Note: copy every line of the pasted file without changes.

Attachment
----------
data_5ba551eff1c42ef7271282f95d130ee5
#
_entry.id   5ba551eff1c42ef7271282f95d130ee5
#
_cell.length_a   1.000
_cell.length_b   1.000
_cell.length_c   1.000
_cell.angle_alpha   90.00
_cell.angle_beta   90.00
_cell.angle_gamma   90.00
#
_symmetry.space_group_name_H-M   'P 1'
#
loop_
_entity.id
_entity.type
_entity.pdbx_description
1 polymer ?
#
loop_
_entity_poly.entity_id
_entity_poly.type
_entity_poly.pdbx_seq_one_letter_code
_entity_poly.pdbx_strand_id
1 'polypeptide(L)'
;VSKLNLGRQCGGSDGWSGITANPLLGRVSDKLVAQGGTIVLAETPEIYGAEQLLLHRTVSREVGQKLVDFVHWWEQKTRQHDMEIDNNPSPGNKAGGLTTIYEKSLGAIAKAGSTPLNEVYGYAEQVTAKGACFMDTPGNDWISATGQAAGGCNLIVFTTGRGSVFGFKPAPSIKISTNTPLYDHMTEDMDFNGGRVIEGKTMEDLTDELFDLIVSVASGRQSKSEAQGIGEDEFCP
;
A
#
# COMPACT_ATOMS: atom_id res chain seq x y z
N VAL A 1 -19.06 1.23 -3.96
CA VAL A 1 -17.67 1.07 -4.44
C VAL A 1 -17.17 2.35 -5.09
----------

data_5ba551eff1c42ef7271282f95d130ee5
#
_entry.id   5ba551eff1c42ef7271282f95d130ee5
#
_cell.length_a   1.000
_cell.length_b   1.000
_cell.length_c   1.000
_cell.angle_alpha   90.00
_cell.angle_beta   90.00
_cell.angle_gamma   90.00
#
_symmetry.space_group_name_H-M   'P 1'
#
loop_
_entity.id
_entity.type
_entity.pdbx_description
1 polymer ?
#
loop_
_entity_poly.entity_id
_entity_poly.type
_entity_poly.pdbx_seq_one_letter_code
_entity_poly.pdbx_strand_id
1 'polypeptide(L)'
;VSKLNLGRQCGGSDGWSGITANPLLGRVSDKLVAQGGTIVLAETPEIYGAEQLLLHRTVSREVGQKLVDFVHWWEQKTRQHDMEIDNNPSPGNKAGGLTTIYEKSLGAIAKAGSTPLNEVYGYAEQVTAKGACFMDTPGNDWISATGQAAGGCNLIVFTTGRGSVFGFKPAPSIKISTNTPLYDHMTEDMDFNGGRVIEGKTMEDLTDELFDLIVSVASGRQSKSEAQGIGEDEFCP
;
A
#
# COMPACT_ATOMS: atom_id res chain seq x y z
N VAL A 1 -19.06 1.23 -3.96
CA VAL A 1 -17.67 1.07 -4.44
C VAL A 1 -17.17 2.35 -5.09